Cautious economic optimism for 2020

Despite the uncertainties of the past year, pundits generally seem to be expecting a global recovery by the second half of 2020.

In comments reflecting a general analyst sentiment of cautious optimism, Adrian Zuercher, APAC head of asset allocation at UBS Global Wealth Management’s Chief Investment Office, was reported in December as saying he expected global growth to recover in the second half of 2020.

While the economic environment was currently slow, Zuercher predicted a “significant recovery going into the second half of 2020, particularly in the fourth quarter.” Central banks around the world had moved back to printing money, expanding their balance sheets and lowering interest rates, which would all have a positive influence on the world economy, he predicted.

The Federal Reserve left interest rates unchanged in December and signalled it would stay on hold through 2020, effectively saying it would stay on the sidelines during the US election year. “Our economic outlook remains a favourable one despite global developments and ongoing risks,” said Fed Chairman Jerome Powell.

Morgan Stanley research analysts in December also forecast a recovery in global growth. “Easing trade tensions (the key factor in the global downturn) will reduce business uncertainty and make policy stimulus more effective,” the bank said in its global outlook for 2020. The firm projects global economic growth of 3.2% next year, compared to 3% in 2019.

However, in its recent Global Financial Stability Report, the International Monetary Fund stepped up its warnings about high levels of risky corporate debt.

CNN business noted that big tech stocks had remained popular in 2019, with companies such as Apple and Microsoft continuing to surge. But CNN quoted Jake Falcon, CEO of Falcon Wealth Advisors, as saying that these were also the stocks that had run up the most, and that it was taking some chips off the table.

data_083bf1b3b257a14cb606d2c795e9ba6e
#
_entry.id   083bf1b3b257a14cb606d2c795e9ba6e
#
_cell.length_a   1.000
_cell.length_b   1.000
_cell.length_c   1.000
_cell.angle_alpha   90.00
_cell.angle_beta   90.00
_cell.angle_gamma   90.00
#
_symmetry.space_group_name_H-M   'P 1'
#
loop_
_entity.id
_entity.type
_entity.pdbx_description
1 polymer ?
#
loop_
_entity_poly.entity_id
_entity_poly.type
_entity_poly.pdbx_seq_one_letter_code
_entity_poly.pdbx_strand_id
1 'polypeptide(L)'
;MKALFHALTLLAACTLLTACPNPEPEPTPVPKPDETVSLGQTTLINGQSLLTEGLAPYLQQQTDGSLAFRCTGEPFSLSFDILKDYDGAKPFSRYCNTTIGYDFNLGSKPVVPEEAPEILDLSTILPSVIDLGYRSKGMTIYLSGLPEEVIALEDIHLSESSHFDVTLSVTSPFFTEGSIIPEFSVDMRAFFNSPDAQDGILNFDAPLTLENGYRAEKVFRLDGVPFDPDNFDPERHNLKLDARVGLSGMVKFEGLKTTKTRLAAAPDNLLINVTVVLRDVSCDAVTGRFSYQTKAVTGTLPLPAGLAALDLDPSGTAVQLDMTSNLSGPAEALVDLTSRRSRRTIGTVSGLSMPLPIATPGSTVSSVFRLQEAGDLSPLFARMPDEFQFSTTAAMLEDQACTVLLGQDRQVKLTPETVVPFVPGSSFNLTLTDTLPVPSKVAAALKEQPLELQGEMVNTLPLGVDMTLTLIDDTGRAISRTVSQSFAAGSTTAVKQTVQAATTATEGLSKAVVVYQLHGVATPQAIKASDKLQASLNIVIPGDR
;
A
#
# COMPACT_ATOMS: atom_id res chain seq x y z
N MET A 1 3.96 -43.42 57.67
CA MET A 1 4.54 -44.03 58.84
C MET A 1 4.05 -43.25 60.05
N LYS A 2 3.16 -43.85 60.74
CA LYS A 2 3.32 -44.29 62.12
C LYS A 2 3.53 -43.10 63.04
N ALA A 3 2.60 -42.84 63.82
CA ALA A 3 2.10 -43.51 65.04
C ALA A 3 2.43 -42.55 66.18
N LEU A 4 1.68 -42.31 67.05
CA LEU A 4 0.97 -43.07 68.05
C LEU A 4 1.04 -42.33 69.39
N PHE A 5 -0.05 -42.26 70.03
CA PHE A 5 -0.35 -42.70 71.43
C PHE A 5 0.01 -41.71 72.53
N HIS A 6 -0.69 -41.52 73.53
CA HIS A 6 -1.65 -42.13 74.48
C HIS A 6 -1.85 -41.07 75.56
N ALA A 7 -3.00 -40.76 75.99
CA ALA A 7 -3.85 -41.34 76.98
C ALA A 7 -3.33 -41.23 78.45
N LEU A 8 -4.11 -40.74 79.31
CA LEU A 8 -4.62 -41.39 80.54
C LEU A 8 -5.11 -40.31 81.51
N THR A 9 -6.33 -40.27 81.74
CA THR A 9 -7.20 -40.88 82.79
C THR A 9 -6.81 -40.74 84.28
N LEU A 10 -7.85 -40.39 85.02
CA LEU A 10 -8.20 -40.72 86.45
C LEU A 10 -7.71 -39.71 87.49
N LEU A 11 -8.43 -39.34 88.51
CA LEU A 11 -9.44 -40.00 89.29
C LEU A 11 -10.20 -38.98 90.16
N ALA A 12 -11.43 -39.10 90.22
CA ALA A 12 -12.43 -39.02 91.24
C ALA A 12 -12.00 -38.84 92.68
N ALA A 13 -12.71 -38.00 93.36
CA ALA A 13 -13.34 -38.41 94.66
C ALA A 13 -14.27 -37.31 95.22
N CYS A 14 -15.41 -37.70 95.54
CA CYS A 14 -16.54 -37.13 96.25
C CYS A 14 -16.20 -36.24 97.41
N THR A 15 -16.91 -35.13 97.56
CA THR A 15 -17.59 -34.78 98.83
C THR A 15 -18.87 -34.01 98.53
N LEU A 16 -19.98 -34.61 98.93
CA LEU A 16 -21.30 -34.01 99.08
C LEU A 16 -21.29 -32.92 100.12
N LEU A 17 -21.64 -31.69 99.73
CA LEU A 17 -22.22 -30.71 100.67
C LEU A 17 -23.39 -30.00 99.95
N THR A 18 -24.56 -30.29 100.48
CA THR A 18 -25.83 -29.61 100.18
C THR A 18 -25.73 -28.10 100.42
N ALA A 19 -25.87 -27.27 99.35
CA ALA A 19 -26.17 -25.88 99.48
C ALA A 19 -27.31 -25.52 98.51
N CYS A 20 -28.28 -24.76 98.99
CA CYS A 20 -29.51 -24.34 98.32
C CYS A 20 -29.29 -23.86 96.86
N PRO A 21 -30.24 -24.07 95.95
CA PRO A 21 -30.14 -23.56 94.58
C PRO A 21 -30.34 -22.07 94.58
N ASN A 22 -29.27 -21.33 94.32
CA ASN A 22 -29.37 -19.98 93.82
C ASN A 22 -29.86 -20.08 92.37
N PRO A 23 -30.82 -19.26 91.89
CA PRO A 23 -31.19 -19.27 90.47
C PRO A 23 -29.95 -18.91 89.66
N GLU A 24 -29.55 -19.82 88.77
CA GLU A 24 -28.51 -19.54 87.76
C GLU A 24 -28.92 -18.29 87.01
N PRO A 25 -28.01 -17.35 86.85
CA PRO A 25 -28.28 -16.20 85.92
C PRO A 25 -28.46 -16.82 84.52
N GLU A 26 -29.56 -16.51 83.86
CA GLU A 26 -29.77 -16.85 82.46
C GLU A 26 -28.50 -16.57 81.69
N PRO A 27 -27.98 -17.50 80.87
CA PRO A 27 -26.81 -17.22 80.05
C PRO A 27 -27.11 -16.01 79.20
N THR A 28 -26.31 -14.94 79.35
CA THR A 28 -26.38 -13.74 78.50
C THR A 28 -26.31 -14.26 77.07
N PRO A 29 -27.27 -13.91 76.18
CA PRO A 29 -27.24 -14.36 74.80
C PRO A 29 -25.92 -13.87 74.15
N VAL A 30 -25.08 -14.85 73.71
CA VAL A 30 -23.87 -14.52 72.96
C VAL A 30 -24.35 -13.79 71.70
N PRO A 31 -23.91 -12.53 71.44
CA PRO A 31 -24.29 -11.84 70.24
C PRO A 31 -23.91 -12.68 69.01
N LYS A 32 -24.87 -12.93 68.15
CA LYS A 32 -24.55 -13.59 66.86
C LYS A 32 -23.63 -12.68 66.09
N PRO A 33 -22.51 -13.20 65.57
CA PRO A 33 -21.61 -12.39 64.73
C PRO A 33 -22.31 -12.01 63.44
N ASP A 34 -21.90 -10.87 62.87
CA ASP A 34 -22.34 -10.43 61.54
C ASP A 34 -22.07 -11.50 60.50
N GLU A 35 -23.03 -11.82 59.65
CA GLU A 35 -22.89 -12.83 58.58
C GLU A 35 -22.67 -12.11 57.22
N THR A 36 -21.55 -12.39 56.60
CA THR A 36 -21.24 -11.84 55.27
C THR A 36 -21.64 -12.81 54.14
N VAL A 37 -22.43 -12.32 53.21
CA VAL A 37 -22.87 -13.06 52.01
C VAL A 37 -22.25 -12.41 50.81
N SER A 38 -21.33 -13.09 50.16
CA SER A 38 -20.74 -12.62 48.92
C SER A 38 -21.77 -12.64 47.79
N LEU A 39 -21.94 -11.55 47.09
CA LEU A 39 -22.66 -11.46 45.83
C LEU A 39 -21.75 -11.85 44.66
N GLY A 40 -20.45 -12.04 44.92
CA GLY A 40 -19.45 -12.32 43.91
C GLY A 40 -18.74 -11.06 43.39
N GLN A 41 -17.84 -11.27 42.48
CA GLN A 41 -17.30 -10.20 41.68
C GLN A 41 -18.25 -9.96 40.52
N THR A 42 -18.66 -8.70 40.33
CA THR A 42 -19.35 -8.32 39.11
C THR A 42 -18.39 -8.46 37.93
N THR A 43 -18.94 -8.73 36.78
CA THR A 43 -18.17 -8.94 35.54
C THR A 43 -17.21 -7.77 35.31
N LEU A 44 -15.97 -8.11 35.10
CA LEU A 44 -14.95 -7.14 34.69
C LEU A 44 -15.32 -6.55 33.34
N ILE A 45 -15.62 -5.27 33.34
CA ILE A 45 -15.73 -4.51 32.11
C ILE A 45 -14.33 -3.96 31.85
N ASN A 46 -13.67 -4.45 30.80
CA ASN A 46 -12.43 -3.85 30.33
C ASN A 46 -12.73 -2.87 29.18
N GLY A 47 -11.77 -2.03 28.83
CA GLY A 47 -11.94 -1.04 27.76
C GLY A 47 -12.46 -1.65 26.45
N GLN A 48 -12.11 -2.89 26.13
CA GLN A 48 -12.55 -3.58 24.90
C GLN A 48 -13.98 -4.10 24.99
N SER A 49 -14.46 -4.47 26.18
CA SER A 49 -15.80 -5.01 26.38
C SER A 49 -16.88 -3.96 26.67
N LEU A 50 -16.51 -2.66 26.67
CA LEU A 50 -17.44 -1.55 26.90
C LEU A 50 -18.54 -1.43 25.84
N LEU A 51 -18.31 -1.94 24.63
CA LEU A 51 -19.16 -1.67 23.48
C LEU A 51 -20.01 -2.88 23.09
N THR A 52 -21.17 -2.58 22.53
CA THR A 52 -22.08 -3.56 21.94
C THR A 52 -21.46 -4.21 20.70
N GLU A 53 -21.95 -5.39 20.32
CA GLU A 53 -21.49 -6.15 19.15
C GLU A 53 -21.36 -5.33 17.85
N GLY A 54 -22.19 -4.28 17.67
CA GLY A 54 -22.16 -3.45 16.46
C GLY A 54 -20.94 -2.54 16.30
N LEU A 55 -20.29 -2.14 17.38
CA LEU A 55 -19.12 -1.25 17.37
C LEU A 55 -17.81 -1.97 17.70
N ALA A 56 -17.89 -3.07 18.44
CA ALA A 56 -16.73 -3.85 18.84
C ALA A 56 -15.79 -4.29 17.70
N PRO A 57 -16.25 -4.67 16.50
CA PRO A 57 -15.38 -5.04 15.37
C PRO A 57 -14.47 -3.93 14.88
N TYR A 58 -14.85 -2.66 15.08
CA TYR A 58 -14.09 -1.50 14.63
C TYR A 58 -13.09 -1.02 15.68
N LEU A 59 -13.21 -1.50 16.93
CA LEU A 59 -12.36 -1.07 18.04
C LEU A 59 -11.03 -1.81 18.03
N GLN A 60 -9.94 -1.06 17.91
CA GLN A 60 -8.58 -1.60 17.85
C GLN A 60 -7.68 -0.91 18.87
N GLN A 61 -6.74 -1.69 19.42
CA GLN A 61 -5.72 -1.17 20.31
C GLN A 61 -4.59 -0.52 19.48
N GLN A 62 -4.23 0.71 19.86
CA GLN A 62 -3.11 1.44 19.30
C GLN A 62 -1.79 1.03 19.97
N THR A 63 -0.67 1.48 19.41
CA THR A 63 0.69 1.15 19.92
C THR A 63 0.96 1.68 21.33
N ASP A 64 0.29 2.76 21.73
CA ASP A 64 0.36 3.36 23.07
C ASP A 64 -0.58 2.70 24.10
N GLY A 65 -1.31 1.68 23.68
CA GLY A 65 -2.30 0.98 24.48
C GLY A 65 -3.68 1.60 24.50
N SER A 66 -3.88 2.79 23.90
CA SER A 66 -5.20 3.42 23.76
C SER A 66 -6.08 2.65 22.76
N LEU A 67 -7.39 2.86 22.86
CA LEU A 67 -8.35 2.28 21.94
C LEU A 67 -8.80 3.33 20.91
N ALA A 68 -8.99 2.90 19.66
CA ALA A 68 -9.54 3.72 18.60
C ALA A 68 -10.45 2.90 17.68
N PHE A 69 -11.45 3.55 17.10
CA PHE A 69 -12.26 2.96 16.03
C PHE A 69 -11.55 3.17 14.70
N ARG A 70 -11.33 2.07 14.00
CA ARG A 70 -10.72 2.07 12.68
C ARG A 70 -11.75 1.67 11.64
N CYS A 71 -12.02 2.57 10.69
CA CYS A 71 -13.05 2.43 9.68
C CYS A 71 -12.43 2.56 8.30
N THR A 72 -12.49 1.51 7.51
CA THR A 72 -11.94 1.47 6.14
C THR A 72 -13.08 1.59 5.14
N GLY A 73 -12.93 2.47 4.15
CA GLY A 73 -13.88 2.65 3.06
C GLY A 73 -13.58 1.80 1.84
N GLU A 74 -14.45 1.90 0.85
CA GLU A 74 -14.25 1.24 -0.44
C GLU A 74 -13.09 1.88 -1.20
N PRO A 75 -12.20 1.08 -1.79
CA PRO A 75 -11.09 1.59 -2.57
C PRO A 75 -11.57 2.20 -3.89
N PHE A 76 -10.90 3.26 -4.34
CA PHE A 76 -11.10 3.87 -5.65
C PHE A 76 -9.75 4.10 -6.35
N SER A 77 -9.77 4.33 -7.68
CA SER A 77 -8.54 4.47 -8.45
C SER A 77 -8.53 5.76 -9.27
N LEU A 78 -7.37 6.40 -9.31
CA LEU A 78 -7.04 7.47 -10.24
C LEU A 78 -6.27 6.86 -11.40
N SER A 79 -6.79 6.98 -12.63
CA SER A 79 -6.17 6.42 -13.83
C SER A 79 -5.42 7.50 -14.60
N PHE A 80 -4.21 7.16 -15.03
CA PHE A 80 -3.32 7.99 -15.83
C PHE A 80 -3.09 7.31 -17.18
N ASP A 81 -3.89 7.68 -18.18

Lori Calvasina, head of US equity strategy at RBC Capital Markets, in a December report, predicted that financials, industrials and utilities should outperform because tech and other momentum stocks looked to be overvalued, especially since their future earnings growth forecasts were no longer dramatically higher than the expectations for value stocks.

One what can go wrong scenario came with the multi-billion dollar fiasco of the planned WeWork IPO. 

Last year saw the collapse of a number of venerable major US companies, such as PG&E Corporation and Sears. But one of the most fascinating stories of the year surrounded the unfortunately titled WeWork, which had sold itself to experienced tech company backer Softbank as essentially a co-working/real estate company with a new tech (and New Age)  spin.

However, the company was described by one commentator as more soap opera than tech company. It was forced to pull its IPO late last year once skittish investors read the prospectus and balked at its ongoing losses and corporate governance concerns.

The company went from a $US47 billion valuation to needing a bailout from Softbank, and WeWork’s co-founder and CEO Adam Neumann was paid multiple millions to step down.

Successful tech companies provide flexible software solutions that help businesses and workers to lower their operating risks and improve their cash flow. It’s always a good idea to do your due diligence and read the fine print.

About the Author

Richard is a seasoned credit expert, having spent his entire career working within the bureau and data world. He is passionate about helping companies find the best use of technology and data to improve their performance.

Richard Brooks
Product Expert, Australia & New Zealand